15th May 2021
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Ministry of Finance set for reforms after damning auditor’s report

Author: Jale Richard | Published: Friday, April 30, 2021

The report revealed a series of irregularities in the management of petroleum revenue contrary to the law.

The Ministry of Finance says it has started enforcing reforms to ensure there is transparency in the management of revenues.

Deputy finance minister, Agok Makur was responding to the recent audit report that established a series of irregularities in the management of petroleum revenues.

Last week, an audit report revealed that over $50 million, part of 2% and 3% shares meant to be paid to oil-producing states was misappropriated.

According to the Petroleum Revenue Management Act, 2 % of net oil revenue goes to the producing state while 3% is for development projects in the producing communities.

But a report from the National Audit Chamber of South Sudan released last week established that oil-producing areas of Ruweng Administrative Area, Upper Nile and the Unity States have been deprived of a sum of $50 million from 2011 to 2020.

Over $17 million was lost in just one year to unauthorized companies and entities.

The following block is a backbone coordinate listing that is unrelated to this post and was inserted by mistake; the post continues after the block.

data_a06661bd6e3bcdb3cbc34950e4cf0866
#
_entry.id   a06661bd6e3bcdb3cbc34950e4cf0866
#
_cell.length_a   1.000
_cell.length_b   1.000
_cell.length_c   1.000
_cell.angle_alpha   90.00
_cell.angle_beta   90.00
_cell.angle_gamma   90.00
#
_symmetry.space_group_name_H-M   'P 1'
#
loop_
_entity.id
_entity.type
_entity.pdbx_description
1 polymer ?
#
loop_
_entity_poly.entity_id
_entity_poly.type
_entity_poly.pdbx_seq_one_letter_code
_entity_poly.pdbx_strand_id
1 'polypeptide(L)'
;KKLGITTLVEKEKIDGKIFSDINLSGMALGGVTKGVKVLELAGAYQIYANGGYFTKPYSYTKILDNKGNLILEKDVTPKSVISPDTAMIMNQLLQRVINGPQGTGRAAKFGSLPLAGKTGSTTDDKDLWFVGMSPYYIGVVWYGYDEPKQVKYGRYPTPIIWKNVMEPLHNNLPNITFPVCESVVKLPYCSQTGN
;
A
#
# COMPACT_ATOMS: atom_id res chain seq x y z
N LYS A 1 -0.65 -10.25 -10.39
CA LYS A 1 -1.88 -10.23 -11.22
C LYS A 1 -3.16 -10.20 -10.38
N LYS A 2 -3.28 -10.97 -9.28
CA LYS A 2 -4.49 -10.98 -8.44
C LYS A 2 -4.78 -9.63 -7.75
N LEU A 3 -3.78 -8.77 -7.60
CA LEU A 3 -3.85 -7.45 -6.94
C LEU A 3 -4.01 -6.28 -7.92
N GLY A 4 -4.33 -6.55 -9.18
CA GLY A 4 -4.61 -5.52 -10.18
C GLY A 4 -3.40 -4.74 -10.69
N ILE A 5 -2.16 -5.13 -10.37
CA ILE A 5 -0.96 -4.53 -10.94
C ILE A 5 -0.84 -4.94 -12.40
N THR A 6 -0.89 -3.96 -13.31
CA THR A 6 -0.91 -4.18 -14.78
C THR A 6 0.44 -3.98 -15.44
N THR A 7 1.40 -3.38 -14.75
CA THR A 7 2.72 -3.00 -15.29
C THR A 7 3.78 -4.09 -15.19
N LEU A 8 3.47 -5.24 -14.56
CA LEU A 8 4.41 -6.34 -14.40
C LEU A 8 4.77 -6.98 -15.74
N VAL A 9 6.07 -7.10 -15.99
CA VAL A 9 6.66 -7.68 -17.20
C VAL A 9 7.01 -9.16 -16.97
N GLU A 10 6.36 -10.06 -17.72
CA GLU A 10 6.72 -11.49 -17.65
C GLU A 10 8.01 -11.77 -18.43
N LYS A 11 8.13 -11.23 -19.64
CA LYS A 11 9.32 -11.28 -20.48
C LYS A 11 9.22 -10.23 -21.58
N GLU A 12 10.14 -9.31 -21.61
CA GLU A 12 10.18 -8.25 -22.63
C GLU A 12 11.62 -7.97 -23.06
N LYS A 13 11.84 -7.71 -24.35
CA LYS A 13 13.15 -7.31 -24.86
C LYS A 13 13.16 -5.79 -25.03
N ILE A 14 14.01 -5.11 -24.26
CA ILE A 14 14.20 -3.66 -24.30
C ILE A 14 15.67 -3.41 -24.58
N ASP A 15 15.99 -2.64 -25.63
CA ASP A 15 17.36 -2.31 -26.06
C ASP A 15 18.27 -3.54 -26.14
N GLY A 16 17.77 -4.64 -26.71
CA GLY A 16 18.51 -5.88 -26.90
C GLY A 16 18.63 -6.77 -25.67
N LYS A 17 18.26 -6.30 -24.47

Among the beneficiaries according to the report, are the Office of the President, the Ministry of Finance itself, South Supreme Airlines, and others, including foreign companies.

Some prominent individuals have also been named in the report.

Asked about how it happened, deputy finance minister, Agok Makur says they are planning to reform the whole economic cluster.

“Now, in our ministry, we are doing reforms, and these reforms are in the peace agreement, Chapter 4 is about economic reforms,” the deputy finance minister said.

“We have started, not only in the finance ministry but the whole economic cluster is being reformed. Money will not go out now because we are doing reforms.”

Mr. Makur was speaking in an interview at the sidelines of the Extractives Industry and Transparency Initiative conference in Juba on Wednesday.

However, natural resource activists say those who have been identified in the report must be held accountable.

“For us as civil society, we demand accountability, making sure that this report is used as evidence against those who have pocketed the money,” said the chairperson of Civil Society Coalition on Natural Resources, Charles Onak Judo.

“It should not stop at just being a report. The government has to take those who have taken the money to the court, it is quite obvious now.”

In the report, the Auditor-General, Stephen Wondu recommended the use of legal means to recover the lost money.

Legislators and some members of the public have also called for the prosecution of those involved in the misappropriation of money meant for oil-producing states and communities.

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